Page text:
What Not To Cover

A new report details China's media gag orders in 2009.

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China Media 305 A woman looks at newspapers and magazines on one of Beijing's many newsstands, Dec. 3, 2008.
AFP/Peter Parks

HONG KONG—China’s powerful Central Propaganda Department issued at least 62 gag orders on state-controlled media in 2009, according to a new report on press freedom in the country.

“From the beginning of 2009, many various orders were issued to restrict content and prevent free media reporting on a range of topics related to foreign affairs and matters of public interest such as health and safety,” the Brussels-based International Federation of Journalists (IFJ) said.

At least seven media gag orders were issued by the ruling Communist Party’s propaganda arm following deadly ethnic riots in the northwestern city of Urumqi in July, said the report, titled “China Clings to Control: Press Freedom in 2009.”

Media directives were also issued limiting reporting on a corruption scandal involving Shenzhen Mayor Xu Zongheng, the election of Macau’s Chief Executive in March, and political reform in Hong Kong, the report said.

The IFJ called the report an incomplete list of 62 propaganda guidelines to journalists made in 2009.

State media were ordered to use nothing but official reports from Xinhua News Agency regarding a court verdict in the Sanlu tainted milk powder case, with no commentary or investigative reporting permitted, it said.

Reporters were banned from traveling to the disaster-hit regions of southwestern Sichuan province to report on reconstruction efforts, one year after the devastating earthquake of May 12, 2008.

Free speech ‘not allowed’

They were also warned against covering the sacking of former Communist Party chief and deputy director of the Shenzhen Maritime Safety Administration, Lin Jiaxiang, who was dismissed for alleged drunken behavior and child molestation.

U.S.-based Chinese rights activist Liu Nianchun said the media bans show that Beijing doesn't espouse freedom of expression as a universal value, although it is guaranteed under Article 35 of China’s Constitution.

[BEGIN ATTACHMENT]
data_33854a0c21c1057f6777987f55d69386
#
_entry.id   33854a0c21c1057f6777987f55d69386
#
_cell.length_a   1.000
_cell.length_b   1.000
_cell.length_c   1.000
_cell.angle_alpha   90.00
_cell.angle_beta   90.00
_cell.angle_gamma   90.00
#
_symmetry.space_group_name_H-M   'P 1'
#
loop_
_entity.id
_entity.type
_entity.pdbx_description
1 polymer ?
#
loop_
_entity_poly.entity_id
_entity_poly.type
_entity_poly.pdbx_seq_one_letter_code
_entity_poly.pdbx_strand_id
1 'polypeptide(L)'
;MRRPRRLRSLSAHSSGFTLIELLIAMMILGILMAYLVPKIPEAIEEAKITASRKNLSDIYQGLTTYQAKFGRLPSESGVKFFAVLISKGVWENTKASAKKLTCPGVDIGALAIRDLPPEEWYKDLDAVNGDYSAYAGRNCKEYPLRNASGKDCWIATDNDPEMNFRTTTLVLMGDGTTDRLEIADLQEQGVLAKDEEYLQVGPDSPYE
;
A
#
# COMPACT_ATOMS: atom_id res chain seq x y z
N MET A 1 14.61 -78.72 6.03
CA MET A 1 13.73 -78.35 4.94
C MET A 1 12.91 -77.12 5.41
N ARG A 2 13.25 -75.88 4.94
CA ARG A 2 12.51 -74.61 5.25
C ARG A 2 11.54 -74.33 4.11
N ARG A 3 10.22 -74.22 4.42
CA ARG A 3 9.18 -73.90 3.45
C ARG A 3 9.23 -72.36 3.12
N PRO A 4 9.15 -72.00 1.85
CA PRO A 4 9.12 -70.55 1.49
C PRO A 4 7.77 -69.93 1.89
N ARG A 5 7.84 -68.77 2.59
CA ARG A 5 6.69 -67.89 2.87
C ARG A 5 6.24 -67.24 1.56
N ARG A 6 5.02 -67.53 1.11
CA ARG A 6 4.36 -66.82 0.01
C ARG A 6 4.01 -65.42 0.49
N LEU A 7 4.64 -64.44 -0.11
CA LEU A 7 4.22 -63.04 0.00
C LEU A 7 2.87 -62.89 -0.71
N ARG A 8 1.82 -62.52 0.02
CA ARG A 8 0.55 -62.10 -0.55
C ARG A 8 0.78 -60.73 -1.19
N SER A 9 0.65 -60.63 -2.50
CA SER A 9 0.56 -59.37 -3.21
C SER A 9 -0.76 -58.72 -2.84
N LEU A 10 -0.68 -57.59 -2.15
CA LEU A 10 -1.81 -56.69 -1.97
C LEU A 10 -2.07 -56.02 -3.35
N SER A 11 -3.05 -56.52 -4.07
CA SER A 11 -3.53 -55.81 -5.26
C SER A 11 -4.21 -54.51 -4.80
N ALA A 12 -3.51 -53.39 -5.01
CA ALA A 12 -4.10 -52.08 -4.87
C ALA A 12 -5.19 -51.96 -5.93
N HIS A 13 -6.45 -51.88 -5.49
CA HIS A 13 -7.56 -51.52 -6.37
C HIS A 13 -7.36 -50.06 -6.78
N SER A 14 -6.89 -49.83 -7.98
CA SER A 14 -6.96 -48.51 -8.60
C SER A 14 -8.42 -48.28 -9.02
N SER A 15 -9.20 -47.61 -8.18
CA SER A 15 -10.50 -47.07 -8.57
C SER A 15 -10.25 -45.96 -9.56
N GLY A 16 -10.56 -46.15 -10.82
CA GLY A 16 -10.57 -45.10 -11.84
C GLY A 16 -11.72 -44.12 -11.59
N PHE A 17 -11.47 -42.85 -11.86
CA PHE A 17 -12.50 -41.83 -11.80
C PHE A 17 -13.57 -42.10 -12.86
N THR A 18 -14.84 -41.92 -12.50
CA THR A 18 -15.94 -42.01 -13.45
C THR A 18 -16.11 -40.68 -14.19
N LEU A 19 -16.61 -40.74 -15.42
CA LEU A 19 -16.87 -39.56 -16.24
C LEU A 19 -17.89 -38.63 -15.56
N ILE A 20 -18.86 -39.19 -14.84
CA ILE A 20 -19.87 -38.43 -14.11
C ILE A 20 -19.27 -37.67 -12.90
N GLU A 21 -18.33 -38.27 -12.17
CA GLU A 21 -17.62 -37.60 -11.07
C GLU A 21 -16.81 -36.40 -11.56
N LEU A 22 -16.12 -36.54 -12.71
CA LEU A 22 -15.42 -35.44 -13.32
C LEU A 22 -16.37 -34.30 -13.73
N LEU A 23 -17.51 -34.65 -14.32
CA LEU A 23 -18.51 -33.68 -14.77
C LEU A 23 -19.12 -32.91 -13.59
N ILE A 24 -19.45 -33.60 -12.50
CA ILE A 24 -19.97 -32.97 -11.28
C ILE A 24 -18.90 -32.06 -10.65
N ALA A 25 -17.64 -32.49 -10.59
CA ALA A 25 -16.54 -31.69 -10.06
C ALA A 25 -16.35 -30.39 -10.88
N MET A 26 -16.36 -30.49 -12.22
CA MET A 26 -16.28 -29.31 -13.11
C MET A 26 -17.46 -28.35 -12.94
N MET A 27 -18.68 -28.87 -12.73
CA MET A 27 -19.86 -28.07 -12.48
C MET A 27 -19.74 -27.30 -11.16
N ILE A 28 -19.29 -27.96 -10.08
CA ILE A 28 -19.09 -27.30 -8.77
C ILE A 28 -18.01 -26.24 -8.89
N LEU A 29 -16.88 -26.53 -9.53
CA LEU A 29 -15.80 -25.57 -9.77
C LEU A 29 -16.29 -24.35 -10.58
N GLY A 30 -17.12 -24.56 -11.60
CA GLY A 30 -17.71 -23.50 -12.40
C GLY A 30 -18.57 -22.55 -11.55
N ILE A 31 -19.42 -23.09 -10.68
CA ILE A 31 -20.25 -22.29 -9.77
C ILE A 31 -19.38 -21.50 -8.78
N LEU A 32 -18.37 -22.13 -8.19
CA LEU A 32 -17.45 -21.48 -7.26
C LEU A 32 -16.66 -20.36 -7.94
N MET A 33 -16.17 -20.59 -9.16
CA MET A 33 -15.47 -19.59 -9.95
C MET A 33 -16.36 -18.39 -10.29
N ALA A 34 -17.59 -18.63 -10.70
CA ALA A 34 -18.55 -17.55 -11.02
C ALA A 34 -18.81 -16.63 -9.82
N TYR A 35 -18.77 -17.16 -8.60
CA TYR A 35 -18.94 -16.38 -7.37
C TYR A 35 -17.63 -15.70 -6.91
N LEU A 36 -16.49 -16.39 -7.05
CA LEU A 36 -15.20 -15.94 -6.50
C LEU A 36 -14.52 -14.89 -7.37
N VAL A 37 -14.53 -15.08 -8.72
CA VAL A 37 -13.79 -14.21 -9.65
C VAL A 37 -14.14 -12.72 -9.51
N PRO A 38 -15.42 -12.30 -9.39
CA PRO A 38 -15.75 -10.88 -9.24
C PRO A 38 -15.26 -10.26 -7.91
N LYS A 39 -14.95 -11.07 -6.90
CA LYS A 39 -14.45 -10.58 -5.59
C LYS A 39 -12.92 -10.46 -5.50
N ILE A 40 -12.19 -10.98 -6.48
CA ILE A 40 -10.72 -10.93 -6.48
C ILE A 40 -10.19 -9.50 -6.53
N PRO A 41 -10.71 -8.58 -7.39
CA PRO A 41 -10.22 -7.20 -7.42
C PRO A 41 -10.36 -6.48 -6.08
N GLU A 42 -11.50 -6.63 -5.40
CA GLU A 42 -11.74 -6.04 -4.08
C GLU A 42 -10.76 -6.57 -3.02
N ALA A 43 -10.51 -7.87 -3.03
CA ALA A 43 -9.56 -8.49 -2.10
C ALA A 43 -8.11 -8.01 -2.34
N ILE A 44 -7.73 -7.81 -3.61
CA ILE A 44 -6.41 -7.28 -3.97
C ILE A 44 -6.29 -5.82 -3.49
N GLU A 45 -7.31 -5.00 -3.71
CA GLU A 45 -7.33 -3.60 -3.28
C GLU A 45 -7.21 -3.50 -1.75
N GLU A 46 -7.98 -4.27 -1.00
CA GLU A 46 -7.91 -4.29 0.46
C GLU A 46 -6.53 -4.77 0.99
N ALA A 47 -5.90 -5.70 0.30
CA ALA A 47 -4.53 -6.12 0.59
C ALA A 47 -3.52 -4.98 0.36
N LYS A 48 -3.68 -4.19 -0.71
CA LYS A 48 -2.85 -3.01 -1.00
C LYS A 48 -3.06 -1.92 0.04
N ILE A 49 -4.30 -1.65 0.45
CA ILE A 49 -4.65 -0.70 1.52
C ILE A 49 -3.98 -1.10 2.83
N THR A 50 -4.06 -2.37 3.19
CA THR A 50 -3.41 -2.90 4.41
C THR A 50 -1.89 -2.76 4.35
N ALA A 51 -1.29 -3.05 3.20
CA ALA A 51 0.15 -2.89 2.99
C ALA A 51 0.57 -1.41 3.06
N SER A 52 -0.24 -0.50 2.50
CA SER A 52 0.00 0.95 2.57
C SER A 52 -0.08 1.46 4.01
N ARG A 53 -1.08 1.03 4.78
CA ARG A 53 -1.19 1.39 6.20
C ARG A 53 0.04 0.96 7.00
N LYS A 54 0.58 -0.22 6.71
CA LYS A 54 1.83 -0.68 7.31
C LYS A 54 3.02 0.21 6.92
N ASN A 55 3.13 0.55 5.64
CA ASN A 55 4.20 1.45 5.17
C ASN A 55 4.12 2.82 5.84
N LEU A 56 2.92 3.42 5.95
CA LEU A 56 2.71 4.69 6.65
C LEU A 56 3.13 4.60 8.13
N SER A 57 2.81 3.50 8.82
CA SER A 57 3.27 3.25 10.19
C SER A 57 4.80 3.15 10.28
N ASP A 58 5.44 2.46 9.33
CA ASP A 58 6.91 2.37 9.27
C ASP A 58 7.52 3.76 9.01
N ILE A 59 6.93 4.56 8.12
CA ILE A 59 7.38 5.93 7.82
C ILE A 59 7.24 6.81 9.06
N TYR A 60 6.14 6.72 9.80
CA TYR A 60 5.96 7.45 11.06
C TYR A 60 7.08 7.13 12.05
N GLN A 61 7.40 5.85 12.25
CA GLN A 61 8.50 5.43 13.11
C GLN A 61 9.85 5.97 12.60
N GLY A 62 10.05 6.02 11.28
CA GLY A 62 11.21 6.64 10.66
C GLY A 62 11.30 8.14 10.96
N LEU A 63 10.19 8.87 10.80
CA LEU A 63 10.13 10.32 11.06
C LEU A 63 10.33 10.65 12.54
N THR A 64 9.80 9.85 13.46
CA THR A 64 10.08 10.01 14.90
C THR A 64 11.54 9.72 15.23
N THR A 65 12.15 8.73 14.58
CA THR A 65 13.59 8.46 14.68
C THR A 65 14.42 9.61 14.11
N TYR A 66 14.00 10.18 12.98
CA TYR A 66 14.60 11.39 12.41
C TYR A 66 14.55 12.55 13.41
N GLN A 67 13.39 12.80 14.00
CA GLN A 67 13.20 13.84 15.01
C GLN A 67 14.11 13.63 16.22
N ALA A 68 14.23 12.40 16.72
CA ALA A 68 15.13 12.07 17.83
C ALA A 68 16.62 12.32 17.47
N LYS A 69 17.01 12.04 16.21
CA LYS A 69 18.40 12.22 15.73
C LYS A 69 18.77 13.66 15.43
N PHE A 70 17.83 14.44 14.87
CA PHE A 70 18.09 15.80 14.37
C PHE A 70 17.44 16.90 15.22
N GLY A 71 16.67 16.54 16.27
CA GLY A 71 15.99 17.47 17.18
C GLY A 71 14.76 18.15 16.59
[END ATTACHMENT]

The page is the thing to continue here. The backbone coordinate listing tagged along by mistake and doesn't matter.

“Their direction is different from the general direction outside China,” Liu said.

“They take an oppositional attitude to these international values.”

“China has always been this way, in fact. Free speech is simply not allowed.”

U.S.-based political commentator Zeng Ning said the media bans were a product of China’s current situation.

“There is no room for freedom of expression under an authoritarian regime with a monotone value system,” Zeng said.

Social unrest growing

“It is very hard to establish it on such a basis.”

As social unrest groes around the country, Zeng said, the authorities will continue to do everything they can to crack down on media reporting, for fear of harm to social stability.

“At the height of a social crisis, the Chinese government is cracking down with all manner of social controls, and these are getting tighter and tighter,” Zeng said.

IFJ general secretary Aidan White called on the international community to oppose restrictions on the rights of journalists to do their work in China.

White cited a “steady stream of official bans as well as new rules in 2009 which make it virtually impossible for local journalists who work in traditional or online media to receive the accreditation they need in order to conduct their profession.”

The IFJ report details 62 bans issued from January to November 2009, among hundreds of regulations issued by central and provincial authorities in the past year.

“The IFJ list indicates that much as China’s censors are maintaining a vigilant eye, they are also struggling to maintain a grip on information dissemination,” White said.

Original reporting in Mandarin by Yang Jiadai. Mandarin service director: Jennifer Chou. Translated and written for the Web in English by Luisetta Mudie. Edited by Sarah Jackson-Han


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